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Caffeine Withdrawal As A Mental Illness? Really?

This article is more than 8 years old.

I've had the headaches and grumpiness and desperate yearnings that accompany giving up my beloved daily Americano. But come on, caffeine withdrawal as a mental illness? Isn't that just a wee bit farfetched?

(Source: — click to view full version)
(Source: — click to view full version)

Apparently not. Caffeine use disorder is right there in Section III of the DSM-5, the latest edition of the bible of psychiatric disorders formally known as the Diagnostic and Statistical Manual of Mental Disorders.

"Caffeine is a drug, a mild stimulant, used by almost everybody on a daily basis," explains Charles O'Brien, MD, PhD, chair of the substance-related disorders work group of the American Psychiatric Association, which publishes the DSM. "But it does have a letdown afterwards."

Indeed, and for some more than others. (For the full rationale behind caffeine withdrawal's elevated status as a disorder worthy of further discussion, watch the video here.)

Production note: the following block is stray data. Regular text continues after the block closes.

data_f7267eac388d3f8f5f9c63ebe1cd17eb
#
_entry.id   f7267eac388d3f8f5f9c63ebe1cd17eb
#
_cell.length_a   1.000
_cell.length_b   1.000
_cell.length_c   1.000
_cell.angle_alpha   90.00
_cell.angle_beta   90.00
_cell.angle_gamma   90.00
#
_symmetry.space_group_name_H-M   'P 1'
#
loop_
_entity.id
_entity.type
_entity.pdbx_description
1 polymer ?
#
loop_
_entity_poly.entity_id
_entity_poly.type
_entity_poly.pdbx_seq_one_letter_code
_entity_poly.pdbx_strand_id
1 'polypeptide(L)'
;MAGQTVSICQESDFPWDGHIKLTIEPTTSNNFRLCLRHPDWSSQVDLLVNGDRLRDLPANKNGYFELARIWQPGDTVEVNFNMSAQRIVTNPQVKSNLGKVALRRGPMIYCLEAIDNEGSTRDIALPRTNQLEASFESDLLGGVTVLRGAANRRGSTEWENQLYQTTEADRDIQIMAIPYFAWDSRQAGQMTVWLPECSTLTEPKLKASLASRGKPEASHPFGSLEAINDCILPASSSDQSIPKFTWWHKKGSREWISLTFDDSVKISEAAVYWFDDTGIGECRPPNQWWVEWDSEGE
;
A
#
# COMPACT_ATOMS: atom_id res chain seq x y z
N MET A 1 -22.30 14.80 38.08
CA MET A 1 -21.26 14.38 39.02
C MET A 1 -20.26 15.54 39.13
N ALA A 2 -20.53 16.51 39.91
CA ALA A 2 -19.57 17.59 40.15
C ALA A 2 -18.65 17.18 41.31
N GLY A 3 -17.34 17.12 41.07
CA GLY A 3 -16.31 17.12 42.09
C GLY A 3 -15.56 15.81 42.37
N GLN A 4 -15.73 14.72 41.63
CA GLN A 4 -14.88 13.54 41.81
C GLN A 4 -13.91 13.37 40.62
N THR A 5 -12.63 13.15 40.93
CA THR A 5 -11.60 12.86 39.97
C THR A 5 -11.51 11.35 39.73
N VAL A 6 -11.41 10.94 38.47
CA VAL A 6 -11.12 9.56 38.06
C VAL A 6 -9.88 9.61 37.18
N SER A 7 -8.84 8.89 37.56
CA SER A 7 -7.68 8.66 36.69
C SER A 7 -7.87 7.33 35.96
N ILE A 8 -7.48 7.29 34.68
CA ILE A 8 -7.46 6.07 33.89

WBUR's Healthcare Savvy (which inspired this post) highlights a great graphic by Brietta Mengal that asks, "Is America A Nation Of Java Junkies?"

We certainly live in a caffeine-addicted world. (Just go to the Starbucks on Memorial Drive in Cambridge on a weekday morning, stand on the endless line and ask yourself, "Why?'")  But is caffeine withdrawal really, in any way large or small, comparable to depression, psychosis, PTSD? What do you think?

This program aired on August 13, 2013. The audio for this program is not available.

Rachel Zimmerman Twitter Reporter
Rachel Zimmerman previously reported on health and the intersection of health and business for WBUR. She is working on a memoir about rebuilding her family after her husband’s suicide. 




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